Getting sick is definitely a bummer. But besides feeling icky and being stuck in bed, viral infections may cause us to actually be depressed. While scientists have been clued into this connection for a while, there was little data on how everyday viral infections, like the flu, might mess with our moods.
Note that sickness behavior might be adaptive, helping sick animals clear their infections faster. Lethargy and depression is a very effective way to redirect an animal’s energy away away from everyday expenditure and towards its immune system, where it’s most needed.
Might seem obvious, but the best way to fight off many illnesses is to take a day off and stay in bed. Feeling bad could be just Mother Nature’s way of prodding us to do that.
It’s an upsetting question posed by a New York Times piece, which delves into the proliferation of for-profit, specialty eating disorder clinics—posh rehab centers and chains that offer yoga and spa retreat amenities while tackling a health issue that is notoriously difficult to cure. At the crux of the investigation is the question of whether the focus of treatment goes by the wayside when money is a more prominent focus.
In a lot of ways, eating disorder (ED) treatment is where addiction treatment was a generation or two ago. A deep lack of understanding as to both the physiological and psychological causes of the disease, plus the manifold variety of ways in which it manifests in individual cases, makes for incredibly scattershot and ineffective treatment. The only ED treatment facility I’d be okay with sending a loved on to is one that says, “Look, we know fuck-all about this right now because no one can figure out how to design a treatment study that doesn’t break all the rules of medical ethics. But we have, at least, some pretty good basic knowledge about the human psyche, addictive behaviors, and our nutritional requirements. So, we’re going to do our best to find and deal with the root causes of this disease, using the things we do know, always being guided by compassion and the well-being of the whole person. If and when we learn something new that suggests we should change our approach, we’re 100% open to that.” If anyone suggests religion as an answer, or punitive models of behavior modification, run the fuck away.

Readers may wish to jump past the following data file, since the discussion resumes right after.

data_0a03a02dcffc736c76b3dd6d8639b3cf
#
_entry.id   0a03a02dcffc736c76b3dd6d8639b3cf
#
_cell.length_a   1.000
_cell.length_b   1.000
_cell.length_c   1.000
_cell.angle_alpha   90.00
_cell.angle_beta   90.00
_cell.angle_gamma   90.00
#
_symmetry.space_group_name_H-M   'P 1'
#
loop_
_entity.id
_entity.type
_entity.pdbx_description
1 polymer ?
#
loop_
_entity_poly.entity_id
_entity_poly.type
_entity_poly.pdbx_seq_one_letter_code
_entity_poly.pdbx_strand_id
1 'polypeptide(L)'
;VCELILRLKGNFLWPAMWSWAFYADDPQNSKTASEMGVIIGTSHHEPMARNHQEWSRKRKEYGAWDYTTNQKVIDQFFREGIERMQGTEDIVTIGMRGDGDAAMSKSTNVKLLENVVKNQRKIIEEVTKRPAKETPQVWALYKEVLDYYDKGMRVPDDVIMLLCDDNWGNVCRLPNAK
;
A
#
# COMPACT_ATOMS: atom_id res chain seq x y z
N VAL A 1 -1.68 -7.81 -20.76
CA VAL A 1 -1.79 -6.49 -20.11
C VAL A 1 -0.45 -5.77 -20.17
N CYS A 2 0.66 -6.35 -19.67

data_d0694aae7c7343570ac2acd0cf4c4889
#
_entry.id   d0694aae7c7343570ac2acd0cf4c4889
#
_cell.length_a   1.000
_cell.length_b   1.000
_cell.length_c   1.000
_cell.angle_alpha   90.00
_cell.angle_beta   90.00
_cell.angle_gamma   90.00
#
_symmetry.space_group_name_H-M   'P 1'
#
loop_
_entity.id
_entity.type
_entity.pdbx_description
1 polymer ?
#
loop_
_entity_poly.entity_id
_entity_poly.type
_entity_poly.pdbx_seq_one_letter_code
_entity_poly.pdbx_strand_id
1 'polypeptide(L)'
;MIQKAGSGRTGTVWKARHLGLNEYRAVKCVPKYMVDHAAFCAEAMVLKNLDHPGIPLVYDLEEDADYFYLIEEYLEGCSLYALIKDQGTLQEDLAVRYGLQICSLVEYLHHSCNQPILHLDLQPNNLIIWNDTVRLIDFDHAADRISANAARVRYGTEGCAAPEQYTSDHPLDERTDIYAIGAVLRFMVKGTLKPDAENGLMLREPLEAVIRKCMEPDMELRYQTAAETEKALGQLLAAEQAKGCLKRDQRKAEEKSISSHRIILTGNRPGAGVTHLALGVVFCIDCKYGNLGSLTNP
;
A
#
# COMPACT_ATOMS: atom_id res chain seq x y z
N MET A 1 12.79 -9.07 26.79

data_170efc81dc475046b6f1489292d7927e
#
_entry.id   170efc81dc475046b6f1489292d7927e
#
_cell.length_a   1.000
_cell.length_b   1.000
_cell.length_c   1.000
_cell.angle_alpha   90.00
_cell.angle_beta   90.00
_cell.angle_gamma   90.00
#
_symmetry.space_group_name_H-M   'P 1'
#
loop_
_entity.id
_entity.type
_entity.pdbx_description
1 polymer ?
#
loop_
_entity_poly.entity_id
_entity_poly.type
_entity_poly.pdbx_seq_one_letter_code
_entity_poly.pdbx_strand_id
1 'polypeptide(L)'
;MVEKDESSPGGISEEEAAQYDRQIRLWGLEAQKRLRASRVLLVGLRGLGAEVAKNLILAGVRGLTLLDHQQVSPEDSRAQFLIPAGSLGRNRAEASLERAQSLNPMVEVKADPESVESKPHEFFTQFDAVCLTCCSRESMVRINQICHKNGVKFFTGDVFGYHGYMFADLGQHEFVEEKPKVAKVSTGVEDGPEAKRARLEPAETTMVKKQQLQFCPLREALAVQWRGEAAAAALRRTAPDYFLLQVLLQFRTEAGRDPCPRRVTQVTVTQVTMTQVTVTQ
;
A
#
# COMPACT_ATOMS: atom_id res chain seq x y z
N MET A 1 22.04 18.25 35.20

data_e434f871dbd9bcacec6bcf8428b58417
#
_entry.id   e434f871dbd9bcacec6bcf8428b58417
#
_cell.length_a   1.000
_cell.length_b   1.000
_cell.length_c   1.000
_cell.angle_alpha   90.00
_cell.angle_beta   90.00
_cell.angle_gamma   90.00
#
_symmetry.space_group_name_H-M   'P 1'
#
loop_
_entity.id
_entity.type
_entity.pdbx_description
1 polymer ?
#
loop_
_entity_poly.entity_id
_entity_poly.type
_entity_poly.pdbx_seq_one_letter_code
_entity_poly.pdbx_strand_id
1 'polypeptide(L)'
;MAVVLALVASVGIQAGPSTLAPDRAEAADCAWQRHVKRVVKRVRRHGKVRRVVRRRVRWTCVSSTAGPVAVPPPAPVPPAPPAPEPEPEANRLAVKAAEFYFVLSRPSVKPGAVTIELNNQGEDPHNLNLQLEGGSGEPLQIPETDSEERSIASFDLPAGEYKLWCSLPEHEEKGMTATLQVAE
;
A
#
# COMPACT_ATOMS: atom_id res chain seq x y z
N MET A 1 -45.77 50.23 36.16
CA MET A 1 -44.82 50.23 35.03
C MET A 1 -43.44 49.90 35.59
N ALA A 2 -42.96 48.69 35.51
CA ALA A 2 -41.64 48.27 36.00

A study conducted at the Centre for Interdisciplinary Music Research at the University of Jyväskylä, Aalto University in Finland and Aarhus University in Denmark was done to see what is the link between your music listening habits, your mental health and your neural responses to the different types of musics through a combination of behavioural and neuroimaging data.
Don’t most people seek out music that reflects their mood, not the other way around? Years back, I remember a news piece on a setup that would apply electrodes/whatever and based on your brainwaves – construct music for playback. The subjects enjoyed the result…
Every few years, the US Surgeon General issues a recommendation for the country, like encouraging Americans to use sunblock or breastfeed their kids. These are usually public health no-brainers, where the science has determined that Americans would absolutely be better off if they all followed this medical advice. Today the Surgeon General said that simply making the US more conducive for walking would improve the health of half of its citizens.
Trees, what can’t they do? They shelter urban wildlife, improve our mental health, and provide the very air we breathe. And it turns out that just the presence of trees at a public transit stop might be enough to improve riders’ perception of the transit experience—even if the actual service doesn’t improve at all.